## Re: How to traverse a curve

Hi Werner,

Many thanks for the explanation ! But unfortunately I still didn't understand it XD

Could you please explain the first part of your code line by line ? For example O <- ORIGIN

Is this an inbuilt command in mathcad ? What does it mean ?

Ro <- 0

Does this mean distance of first point from origin is 0 ? Why use O instead of 0 (zero) ?

for i belongs to ....  why use O+1 instead of just 1 ?

The part where you calculated distances between the points using "vector algebra" is awesome ! I just realized |a| could also give the length of the vector (I thought it's only for absolute value of numbers). Is this method faster than the cartesian one (sqrt(x2-x1)^2 +(y2-y1)^2) ?

Sorry for the bother I really hope you don't mind.

Warm Regards,

Aravind.

## Re: How to traverse a curve

@adnn wrote:

Hi Werner,

Many thanks for the explanation ! But unfortunately I still didn't understand it XD

Could you please explain the first part of your code line by line ? For example Unfortunately we cannot simply copy and paste picture in our posts here in this forum. It looks good when editing the post, but gets damaged when pressing the "Post" button. You must save the pic to a file and insert this file via the "Photos" icon - quite cumbersome, I know.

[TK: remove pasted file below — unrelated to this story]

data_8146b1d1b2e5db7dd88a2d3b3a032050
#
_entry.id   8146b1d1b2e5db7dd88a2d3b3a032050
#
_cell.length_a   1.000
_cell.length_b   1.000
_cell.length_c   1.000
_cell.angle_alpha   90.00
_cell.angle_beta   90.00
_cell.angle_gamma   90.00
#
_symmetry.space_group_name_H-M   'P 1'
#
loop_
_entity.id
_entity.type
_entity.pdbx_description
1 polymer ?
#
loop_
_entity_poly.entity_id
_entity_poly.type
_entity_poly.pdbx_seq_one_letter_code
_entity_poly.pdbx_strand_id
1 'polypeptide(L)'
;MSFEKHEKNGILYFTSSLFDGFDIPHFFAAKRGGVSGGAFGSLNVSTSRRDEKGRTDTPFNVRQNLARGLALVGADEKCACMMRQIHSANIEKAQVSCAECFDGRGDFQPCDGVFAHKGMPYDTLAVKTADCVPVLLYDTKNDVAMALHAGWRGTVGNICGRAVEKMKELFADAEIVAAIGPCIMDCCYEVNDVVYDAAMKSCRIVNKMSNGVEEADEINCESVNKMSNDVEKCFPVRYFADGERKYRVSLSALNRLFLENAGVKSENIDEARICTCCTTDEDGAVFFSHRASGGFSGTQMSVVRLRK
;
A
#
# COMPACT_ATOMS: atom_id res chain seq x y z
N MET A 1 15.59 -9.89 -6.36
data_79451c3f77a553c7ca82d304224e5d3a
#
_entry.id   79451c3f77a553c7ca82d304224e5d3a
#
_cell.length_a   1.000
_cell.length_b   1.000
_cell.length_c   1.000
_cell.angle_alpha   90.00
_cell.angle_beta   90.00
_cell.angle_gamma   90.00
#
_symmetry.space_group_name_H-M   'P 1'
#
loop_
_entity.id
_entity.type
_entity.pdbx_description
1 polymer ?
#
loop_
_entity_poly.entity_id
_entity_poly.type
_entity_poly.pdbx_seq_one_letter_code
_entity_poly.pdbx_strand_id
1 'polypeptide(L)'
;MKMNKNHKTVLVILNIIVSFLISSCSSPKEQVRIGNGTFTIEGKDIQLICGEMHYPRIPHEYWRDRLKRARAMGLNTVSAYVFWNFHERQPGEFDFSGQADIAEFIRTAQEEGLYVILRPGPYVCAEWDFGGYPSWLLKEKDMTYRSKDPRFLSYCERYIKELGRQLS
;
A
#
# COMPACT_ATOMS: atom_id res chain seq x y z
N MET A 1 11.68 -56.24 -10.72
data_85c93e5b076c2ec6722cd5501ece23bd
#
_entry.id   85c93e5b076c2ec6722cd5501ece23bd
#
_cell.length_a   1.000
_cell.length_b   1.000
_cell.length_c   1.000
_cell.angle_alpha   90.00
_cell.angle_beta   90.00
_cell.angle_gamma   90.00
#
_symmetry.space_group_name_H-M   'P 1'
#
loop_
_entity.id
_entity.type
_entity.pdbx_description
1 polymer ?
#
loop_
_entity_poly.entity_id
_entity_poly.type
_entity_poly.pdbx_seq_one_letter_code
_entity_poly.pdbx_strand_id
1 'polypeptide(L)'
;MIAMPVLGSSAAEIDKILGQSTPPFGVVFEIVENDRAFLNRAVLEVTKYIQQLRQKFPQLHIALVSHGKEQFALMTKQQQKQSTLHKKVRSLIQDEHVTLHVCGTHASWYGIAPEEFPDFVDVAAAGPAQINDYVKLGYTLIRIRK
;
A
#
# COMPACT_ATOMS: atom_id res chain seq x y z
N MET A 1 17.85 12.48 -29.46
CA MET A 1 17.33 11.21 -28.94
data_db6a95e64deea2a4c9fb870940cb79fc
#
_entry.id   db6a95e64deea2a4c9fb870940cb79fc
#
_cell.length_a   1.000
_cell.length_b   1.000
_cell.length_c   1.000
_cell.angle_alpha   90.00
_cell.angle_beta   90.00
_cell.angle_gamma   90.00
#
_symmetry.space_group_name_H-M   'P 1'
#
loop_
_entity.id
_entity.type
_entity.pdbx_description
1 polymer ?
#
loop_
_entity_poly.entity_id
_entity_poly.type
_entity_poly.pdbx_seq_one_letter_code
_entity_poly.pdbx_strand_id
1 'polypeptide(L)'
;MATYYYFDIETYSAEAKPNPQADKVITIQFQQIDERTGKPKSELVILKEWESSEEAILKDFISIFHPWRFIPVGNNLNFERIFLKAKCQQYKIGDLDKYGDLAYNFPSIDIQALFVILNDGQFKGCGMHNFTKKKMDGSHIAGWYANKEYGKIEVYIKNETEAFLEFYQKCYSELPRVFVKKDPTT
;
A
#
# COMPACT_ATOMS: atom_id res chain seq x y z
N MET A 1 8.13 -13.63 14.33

O <- ORIGIN

Is this an inbuilt command in mathcad ? What does it mean ?

ORIGIN is a system variable you can change either like a normal variable in the sheet or via the menu "->Tools->Worksheet Options->Built-In Variables".

By default  numbering in vectors and matrices start by 0 and by changing the variable ORIGIN you may change this. Personally I prefer the default but some prefer to start the indexing at 1. When I write utiity functions most of the time I like to make them ORIGIN indepedent so they would work the same whatever the value of ORIGIN is.

But because ORIGIN is a 6-letter word I define a variable O in my programs and use this instead of ORIGIN (it also reminds me on 0(zero), the value I am used for ORIGIN).

Ro <- 0

Does this mean distance of first point from origin is 0 ? Why use O instead of 0 (zero) ?